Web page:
When the war ended, Baker was awarded the Croix de guerre, the Rosette de la Resistance and was made a Chevalier of the Legion d’honneur. After the war, she moved away from comedy and took on more serious roles. In 1951 she returned to America and was refused reservations at 36 hotels in New York. The racism she faced was also clear when she toured. She demanded audiences had to be desegregated and refused $10,000 to sing for a segregated audience. She wrote articles about segregation and gave a talk at a historically black college (Fisk University) on the “Equality of the Races in France”.
She was then forced to leave America again after criticising the Stork Club’s policy of refusing service to black customers. However, before she left America Baker was awarded the NAACP’s Woman of the Year in front of 100,000 people parading in Harlem in her honour on “Josephine Baker Day”.
She would continue to campaign against racial discrimination, for example she campaigned against the death penalty placed on Willie McGee, a black man, who had been convicted on poor evidence. In 1963, she was the only official female speaker at the March on Washington.
“I have walked into the palaces of kings and queens and into the houses of presidents. And much more. But I could not walk into a hotel in America and get a cup of coffee, and that made me mad. And when I get mad, you know that I open my big mouth. And then look out, ’cause when Josephine opens her mouth, they hear it all over the world.”
Some members of the Civil Rights organisation were critical of Baker as they were anxious that her early career would harm the movement. Yet, when Martin Luther King was assassinated, Baker was asked to become the new head of the movement. She declined, saying that her children couldn’t “lose their mother”.
Baker had 12 children and affectionately referred to them as the “Rainbow Tribe”. She wanted to show that “children of different ethnicities and religions could still be brothers”. They lived on her vast estate in France which had a farm and rides. Her children were adopted from France, Morocco, Korea, Japan, Colombia, Finland, Israel, Algeria and Venezuela as part of her plan to create a model for the world.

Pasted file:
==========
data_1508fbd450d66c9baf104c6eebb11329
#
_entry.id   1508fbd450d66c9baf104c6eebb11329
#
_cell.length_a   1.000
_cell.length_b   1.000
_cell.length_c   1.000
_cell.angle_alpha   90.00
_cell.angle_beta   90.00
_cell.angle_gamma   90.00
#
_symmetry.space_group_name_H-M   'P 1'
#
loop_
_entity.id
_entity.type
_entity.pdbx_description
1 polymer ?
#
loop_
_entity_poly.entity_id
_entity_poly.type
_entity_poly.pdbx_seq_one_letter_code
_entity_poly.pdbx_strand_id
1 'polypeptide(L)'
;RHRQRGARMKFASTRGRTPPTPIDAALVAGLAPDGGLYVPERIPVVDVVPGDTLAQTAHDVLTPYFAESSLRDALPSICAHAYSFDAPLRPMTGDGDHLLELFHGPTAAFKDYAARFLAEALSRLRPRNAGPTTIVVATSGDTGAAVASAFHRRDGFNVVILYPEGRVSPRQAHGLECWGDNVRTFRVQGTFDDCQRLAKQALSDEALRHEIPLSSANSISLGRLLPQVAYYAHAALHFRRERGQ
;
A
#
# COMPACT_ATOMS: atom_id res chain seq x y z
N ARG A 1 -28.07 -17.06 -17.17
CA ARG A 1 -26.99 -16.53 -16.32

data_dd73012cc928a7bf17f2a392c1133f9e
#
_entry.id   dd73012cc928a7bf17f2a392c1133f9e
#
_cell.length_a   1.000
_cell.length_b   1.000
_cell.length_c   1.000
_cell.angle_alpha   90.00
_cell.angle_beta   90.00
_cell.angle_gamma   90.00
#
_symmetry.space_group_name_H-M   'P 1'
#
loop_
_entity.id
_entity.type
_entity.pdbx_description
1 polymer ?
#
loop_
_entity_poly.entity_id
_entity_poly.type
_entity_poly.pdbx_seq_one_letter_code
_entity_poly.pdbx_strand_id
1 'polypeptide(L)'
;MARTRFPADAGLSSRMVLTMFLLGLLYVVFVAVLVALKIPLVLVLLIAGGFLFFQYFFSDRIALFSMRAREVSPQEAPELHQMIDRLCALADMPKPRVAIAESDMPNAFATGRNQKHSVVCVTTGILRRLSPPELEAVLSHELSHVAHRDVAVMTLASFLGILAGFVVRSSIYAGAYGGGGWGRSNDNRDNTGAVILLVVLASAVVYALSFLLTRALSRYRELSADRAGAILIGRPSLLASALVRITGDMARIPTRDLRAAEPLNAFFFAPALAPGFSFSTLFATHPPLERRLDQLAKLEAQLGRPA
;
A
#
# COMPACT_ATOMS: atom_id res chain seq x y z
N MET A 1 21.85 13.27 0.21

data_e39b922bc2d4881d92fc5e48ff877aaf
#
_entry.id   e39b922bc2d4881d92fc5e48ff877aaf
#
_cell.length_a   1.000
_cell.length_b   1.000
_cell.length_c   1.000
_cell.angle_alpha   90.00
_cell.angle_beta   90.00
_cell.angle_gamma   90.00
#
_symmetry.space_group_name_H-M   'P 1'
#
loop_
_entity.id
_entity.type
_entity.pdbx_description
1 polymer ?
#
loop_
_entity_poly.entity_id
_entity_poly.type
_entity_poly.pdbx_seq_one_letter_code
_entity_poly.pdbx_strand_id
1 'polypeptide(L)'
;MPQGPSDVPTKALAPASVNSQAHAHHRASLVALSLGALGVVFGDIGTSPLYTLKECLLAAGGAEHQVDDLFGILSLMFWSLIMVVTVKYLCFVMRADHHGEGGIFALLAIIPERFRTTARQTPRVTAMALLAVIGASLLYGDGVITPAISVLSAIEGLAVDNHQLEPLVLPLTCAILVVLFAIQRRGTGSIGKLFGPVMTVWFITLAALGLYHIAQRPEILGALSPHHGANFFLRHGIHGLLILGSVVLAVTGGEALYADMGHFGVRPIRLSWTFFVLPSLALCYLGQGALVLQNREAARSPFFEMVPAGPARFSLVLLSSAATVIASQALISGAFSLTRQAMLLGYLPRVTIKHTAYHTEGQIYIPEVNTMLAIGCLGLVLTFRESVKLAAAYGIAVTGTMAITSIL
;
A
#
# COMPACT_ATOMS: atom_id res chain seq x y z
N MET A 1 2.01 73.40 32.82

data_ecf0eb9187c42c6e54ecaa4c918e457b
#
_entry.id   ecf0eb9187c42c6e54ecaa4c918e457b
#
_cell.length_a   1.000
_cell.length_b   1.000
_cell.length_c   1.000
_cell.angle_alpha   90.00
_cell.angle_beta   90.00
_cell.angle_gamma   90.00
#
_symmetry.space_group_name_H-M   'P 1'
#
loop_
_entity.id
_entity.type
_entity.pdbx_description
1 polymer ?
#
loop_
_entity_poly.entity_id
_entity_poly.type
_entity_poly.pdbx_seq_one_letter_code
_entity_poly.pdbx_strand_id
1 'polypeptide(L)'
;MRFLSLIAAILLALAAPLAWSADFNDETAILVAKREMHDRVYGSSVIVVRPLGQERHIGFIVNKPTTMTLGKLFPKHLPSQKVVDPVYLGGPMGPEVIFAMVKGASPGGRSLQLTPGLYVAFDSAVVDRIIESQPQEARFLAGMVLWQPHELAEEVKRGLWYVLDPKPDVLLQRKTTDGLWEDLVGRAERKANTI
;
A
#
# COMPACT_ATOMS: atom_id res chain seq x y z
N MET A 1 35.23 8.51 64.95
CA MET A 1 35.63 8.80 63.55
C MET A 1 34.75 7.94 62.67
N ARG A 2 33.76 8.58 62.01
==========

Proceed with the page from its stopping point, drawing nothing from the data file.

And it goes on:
She continued to perform and take part in the Civil Rights movement throughout the 1960s. In 1975, Baker took part in a show in Paris that celebrated her career, where extra seats were added to cope with the demand. Baker received rave reviews and the audience of the opening night included Shirley Bassey, Diana Ross and Mick Jagger.
Four days after the opening night Baker was found in bed with the newspapers containing her reviews scattered around her. A cerebral haemorrhage had put her into a coma and she later died in hospital aged 68.
She received full military honours at her funeral - the only American-born woman to ever do so - and there was an immense procession in the streets of Paris. Her funeral was held in the grand L’Eglise de la Madeleine.
Josephine Baker was a talented and ingenious woman. She not only manipulated the racism around her to her advantage but fought against it. She fought against Nazism and racism in the USA. She cared deeply about children and worked to improve their lives. Baker was a black, bisexual, activist, feminist icon.
“When Josephine opens her mouth, they hear it all over the world”.
Josephine Baker’s Birthday and the Power of Her Banana Skirt - Vogue
Josephine Baker: From exotic dancer to activist - BBC Culture
March on Washington had one female speaker: Josephine Baker - The Washington Post